Linked by Thom Holwerda on Tue 29th Oct 2013 15:04 UTC
PDAs, Cellphones, Wireless

Nokia has just announced its Q3 2013 financial results, revealing an operating profit of EUR118 million ($162 million) from EUR 5.66 billion ($7.8 billion) revenue. That's up massively year over year, but nonetheless represents another quarter of middling results. The report is the first since Microsoft agreed to purchase Nokia's phone business, and that division - Devices and Services - performed as expected, posting a small loss of EUR 86 million ($118 million).

So, Microsoft is buying the part of Nokia that is losing money, while the parts that make money remain in Finland. Seems like a good deal for Nokia-proper. In the meantime, Microsoft will be saddled with a devices division that is still losing money, and whose increase in sales consists largely of low-end, low-margin devices (like the 520). Interesting - especially since Windows Phone was supposed to prevent Nokia participating in a race to the bottom. I'm sure Microsoft's super-successful Surface division welcomes Nokia's devices division.

The cold truth: even more than 2.5 years after announcing the switch to Windows Phone, Nokia's Lumia range still cannot make up for drop in sales of Symbian devices and feature phones. This is roughly the same timeframe in which Samsung rose to the top. With Android.

Read into that what you will.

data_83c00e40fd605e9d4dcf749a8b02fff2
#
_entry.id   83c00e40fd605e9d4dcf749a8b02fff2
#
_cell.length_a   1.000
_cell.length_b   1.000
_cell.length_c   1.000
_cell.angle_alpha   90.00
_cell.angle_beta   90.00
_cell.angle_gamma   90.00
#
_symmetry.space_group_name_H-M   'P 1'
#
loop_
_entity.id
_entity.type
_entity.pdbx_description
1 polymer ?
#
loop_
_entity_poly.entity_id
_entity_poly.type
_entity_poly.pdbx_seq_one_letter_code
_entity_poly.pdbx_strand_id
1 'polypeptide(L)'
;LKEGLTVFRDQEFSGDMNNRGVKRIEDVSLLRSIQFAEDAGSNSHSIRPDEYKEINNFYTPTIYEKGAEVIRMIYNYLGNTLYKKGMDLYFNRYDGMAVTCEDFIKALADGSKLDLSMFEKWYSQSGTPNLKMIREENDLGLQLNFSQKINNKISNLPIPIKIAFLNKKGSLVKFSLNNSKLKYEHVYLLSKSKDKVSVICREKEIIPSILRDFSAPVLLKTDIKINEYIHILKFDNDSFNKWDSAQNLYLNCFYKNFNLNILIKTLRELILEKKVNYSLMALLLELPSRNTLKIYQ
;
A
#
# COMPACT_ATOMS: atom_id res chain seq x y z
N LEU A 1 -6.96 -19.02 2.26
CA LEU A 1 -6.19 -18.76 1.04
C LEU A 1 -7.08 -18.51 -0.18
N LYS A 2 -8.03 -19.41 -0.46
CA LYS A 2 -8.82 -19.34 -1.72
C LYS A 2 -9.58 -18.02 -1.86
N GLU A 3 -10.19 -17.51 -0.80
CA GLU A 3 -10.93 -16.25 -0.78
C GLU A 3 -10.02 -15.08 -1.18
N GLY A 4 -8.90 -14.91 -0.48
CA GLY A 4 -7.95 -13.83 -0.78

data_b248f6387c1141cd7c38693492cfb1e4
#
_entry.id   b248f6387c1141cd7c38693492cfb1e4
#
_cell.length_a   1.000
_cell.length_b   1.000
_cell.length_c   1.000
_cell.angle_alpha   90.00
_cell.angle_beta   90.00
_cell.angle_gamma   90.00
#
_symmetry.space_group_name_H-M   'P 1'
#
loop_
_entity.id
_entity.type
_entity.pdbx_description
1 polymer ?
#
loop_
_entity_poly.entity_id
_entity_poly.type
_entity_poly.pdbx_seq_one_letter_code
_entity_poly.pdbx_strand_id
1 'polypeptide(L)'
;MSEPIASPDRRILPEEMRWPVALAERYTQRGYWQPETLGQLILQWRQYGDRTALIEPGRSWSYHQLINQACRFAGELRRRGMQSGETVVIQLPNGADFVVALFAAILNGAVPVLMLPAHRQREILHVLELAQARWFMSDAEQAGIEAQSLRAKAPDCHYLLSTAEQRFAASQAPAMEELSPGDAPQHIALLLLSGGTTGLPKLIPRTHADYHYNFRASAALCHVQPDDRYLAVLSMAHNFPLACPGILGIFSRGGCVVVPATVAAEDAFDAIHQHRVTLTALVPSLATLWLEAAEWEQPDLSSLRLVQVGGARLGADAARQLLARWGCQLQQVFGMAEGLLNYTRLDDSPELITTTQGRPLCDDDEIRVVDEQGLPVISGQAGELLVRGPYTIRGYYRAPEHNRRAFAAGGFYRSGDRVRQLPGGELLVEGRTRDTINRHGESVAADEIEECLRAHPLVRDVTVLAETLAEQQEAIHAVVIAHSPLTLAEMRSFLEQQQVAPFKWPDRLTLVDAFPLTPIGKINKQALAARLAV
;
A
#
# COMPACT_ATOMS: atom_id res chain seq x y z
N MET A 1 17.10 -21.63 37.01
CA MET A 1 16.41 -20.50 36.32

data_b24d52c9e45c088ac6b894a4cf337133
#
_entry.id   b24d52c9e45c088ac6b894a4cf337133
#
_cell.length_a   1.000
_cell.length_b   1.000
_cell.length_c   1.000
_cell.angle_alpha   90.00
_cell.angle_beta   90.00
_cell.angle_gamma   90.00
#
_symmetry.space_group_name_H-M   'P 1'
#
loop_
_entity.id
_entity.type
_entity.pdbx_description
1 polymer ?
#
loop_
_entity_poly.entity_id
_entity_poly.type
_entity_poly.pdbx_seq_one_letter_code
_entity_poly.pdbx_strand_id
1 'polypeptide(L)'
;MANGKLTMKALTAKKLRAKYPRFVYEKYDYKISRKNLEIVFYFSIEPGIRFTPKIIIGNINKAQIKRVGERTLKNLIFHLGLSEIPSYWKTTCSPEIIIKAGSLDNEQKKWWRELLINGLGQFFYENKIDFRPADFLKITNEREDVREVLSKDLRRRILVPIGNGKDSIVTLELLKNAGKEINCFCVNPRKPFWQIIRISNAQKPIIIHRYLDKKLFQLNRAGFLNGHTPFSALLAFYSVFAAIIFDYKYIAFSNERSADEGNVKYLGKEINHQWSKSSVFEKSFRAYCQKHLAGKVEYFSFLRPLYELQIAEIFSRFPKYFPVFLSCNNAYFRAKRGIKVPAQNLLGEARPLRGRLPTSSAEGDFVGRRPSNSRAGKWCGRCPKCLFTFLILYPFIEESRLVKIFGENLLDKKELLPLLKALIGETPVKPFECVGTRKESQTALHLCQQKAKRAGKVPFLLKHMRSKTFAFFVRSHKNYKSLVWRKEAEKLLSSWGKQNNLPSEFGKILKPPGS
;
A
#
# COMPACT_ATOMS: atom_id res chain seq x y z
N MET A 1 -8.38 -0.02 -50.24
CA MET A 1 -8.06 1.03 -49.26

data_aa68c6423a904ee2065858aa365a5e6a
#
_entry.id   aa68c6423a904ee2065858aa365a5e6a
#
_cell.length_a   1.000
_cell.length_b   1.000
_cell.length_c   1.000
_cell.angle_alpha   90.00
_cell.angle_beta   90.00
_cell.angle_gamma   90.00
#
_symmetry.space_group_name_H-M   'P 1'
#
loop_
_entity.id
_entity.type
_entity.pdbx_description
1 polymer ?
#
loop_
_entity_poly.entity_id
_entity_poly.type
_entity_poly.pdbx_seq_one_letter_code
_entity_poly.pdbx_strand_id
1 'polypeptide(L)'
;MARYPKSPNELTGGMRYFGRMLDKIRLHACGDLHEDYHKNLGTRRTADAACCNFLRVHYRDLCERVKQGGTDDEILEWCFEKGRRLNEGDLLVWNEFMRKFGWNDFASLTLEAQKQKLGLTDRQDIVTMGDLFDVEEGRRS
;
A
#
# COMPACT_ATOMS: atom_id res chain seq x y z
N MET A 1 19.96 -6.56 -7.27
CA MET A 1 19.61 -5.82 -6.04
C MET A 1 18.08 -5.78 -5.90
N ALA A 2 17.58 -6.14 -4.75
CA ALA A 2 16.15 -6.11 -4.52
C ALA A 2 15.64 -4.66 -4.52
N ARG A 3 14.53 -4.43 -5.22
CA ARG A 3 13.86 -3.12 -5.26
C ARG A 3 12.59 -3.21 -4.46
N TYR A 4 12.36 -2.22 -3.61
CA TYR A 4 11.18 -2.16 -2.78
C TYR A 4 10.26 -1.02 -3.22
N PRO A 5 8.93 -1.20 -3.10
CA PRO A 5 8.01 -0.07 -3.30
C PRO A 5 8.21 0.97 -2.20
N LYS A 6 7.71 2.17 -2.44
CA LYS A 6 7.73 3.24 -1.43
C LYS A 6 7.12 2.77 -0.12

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RE[4]: Comment by Nelson
by tylerdurden on Wed 30th Oct 2013 18:03 UTC in reply to "RE[3]: Comment by Nelson"
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I think Nokia bottomed out a year ago, considering since then they've posted shipment increases every quarter.

LOL, did you just provide an example for my point?

Even with those increases, Nokia's current WP line moved only 60% as many units this year as Symbian was selling 3 years ago. Heck,WP is selling as many units for Nokia now as Symbian did in 07. Worse still, Nokia's shipment numbers in the smartphone space have remained pretty much flat during the past 3 years. So basically Nokia experienced a "lost" half a decade... in the market segment which has experienced the highest growth rate during that same time period. And that is even after 3 years of full effort and massive cash inputs.

Suddenly, when actual context is provided, those selective "growth" numbers you croon about don't look that impressive.

But its a fact free zone when the Always Wrong Club is involved.

... but enough about yourself.

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